Federal Reserve Chairman Jerome Powell insists the central bank can fight inflation because the economy is strong. President Joe Biden keeps telling us the economy is strong.
The talking heads on CNBC insist the underlying economy is strong. In a recent podcast, Peter Schiff talked about the economy. As it turns out, it’s not so strong.
We got two earnings bombshells last week in the retail sector. Both Walmart and Target reported higher revenues, but much lower than forecast profits. Higher costs ate up those increased revenues.
The news was a one-two punch, with the Walmart earnings coming out first. Peter said it reminded investors of how bad the problem is and raised the specter of recession to a higher level.
Peter reminded listeners that he already thinks we’re in a recession.
“I think everybody who refuses to accept this is living in denial, whether it’s a case of wishful thinking or cognitive dissonance, whatever it is. But I think there is overwhelming evidence that the recession has already started.”
Target said the reason for its big profit miss was surging costs caused by inflation.
“Throughout the quarter, we faced unexpectedly high costs, driven by a number of factors, resulting in profitability that came in well below our expectations, and well below where we expect to operate over time,” the earnings release said.
As Peter explained, Target customers didn’t have enough money left over after paying for necessities to pay for higher-priced, big-ticket items.
“They were spending money on higher-priced food. They were spending money on energy, or higher rent, and so, they didn’t have extra money. In fact, even though they were spending more money at Target, they were spending more money buying higher-priced food.”
Food is a low-margin product for retailers. It gets people in the store, but Target depends on its higher-margin hardline products to drive margins.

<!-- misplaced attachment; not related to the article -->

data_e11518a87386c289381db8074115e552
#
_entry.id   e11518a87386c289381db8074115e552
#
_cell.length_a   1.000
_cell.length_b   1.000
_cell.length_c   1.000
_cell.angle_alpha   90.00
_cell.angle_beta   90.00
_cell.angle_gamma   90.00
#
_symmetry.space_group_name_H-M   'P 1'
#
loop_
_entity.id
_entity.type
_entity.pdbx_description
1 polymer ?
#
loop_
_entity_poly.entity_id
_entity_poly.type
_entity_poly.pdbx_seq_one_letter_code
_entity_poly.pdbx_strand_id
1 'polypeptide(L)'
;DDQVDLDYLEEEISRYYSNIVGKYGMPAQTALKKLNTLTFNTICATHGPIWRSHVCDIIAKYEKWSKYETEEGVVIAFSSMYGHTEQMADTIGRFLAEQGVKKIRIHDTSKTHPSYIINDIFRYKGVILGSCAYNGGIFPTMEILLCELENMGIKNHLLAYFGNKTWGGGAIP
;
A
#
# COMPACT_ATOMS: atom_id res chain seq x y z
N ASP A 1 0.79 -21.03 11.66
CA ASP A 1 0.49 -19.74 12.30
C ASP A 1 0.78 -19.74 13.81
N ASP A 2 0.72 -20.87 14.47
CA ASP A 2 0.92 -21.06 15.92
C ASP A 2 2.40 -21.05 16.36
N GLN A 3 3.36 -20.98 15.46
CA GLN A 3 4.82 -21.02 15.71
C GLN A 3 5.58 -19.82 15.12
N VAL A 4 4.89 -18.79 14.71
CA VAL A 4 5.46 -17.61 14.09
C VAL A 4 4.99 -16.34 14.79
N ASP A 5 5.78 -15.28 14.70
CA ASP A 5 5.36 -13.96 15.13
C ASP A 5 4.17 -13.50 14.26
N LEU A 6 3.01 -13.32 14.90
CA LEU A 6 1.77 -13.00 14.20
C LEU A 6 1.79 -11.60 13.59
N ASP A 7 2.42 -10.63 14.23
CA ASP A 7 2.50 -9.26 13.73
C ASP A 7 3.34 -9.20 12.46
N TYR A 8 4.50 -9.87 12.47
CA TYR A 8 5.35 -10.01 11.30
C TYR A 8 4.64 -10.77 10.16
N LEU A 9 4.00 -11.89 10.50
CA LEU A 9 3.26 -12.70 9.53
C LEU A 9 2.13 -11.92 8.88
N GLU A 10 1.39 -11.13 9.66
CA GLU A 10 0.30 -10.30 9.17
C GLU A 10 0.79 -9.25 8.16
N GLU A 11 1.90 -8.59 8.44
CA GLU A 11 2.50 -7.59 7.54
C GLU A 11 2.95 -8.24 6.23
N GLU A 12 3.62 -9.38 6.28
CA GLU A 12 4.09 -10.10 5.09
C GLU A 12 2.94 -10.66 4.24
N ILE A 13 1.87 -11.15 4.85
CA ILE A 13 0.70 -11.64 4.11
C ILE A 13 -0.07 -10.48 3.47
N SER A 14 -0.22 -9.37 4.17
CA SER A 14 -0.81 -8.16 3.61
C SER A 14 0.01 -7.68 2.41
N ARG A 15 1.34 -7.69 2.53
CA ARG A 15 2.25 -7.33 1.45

“If they had to raise the price of their groceries because their costs are going up, and now their customers are spending the extra money they would have spent buying higher-margin stuff — if instead, they’re spending that money on food, well, they don’t have money left over.”
This confirms that the “strong” retail sales numbers aren’t the great news the mainstream claims. Just because consumers are spending more doesn’t mean they are buying more.
“In this case, they’re paying more for the wrong stuff (in terms of profit margin) and so they don’t have money left over to buy the stuff Target needs to sell to make a good profit.”
Peter said this means Target needs to raise prices even more.
“It proves again what I’ve been saying and how Elizabeth Warren has been wrong in that Target is not gouging its customers. Target customers are gouging Target. Because Target is absorbing a lot of the rising costs and it’s not passing its costs on to its customers. But it needs to. And it will.”
This is bad news for the economy. If Target and other companies have to keep raising prices to cover costs, they will have fewer customers. There will be more and more people unable to pay the higher prices. And if companies are going to effectively downsize through price increases, they won’t need as many workers. That means layoffs.
Meanwhile, you have Jerome Powell, President Biden, and mainstream pundits talking about how strong the economy is.
“One of the reasons they claim it’s so strong is because the consumer is so strong. The consumer is out there spending. Yeah, they’re spending. They’re spending it on food. They’re spending it on gas. They’re spending it on rent. That’s not strength. The consumer is strong when they don’t have to spend so much money on food and energy — when they have money left over to buy other stuff. … If the consumer was so strong, why are all these retailers in bear markets? Why are these stocks getting crushed? Why are profits collapsing? … What’s happening in the real world is evidence of just how weak the consumer is.”
And it’s real-world evidence that the economy itself is not as strong as the Fed, Joe Biden, and the talking heads on CNBC claim.
The only real evidence of a strong economy is the job market. Peter said that can change very quickly. All of the companies advertising for workers today could easily decide they don’t need new workers tomorrow. In fact, weekly jobless claims are on the rise.
It’s not just the cost of everyday goods that is going up. Interest rates are going up. That means consumers have to pay more on their rapidly growing pile of debt. Mortgage rates are going up.
“Consumers are getting squeezed from so many different angles with these rising costs. And to make it worse, the stock market has imploded.”
As Peter points out, 70% of the GDP comes from consumer spending.
“When you see the type of financial stress the consumers are under and when you see the evidence of that stress being reported by Amazon, by Walmart, by Target, one after another. It’s the same story. How much evidence do you need that the economy is in recession?
Powell and others spent months telling us inflation was transitory. In reality, the only thing that was transitory was the strong economy.
In this podcast, Peter also takes a deeper look at last week’s big stock declines, explains how inflation is really a tax, and he the sudden strength in the Swiss franc and the yen and what it could signal.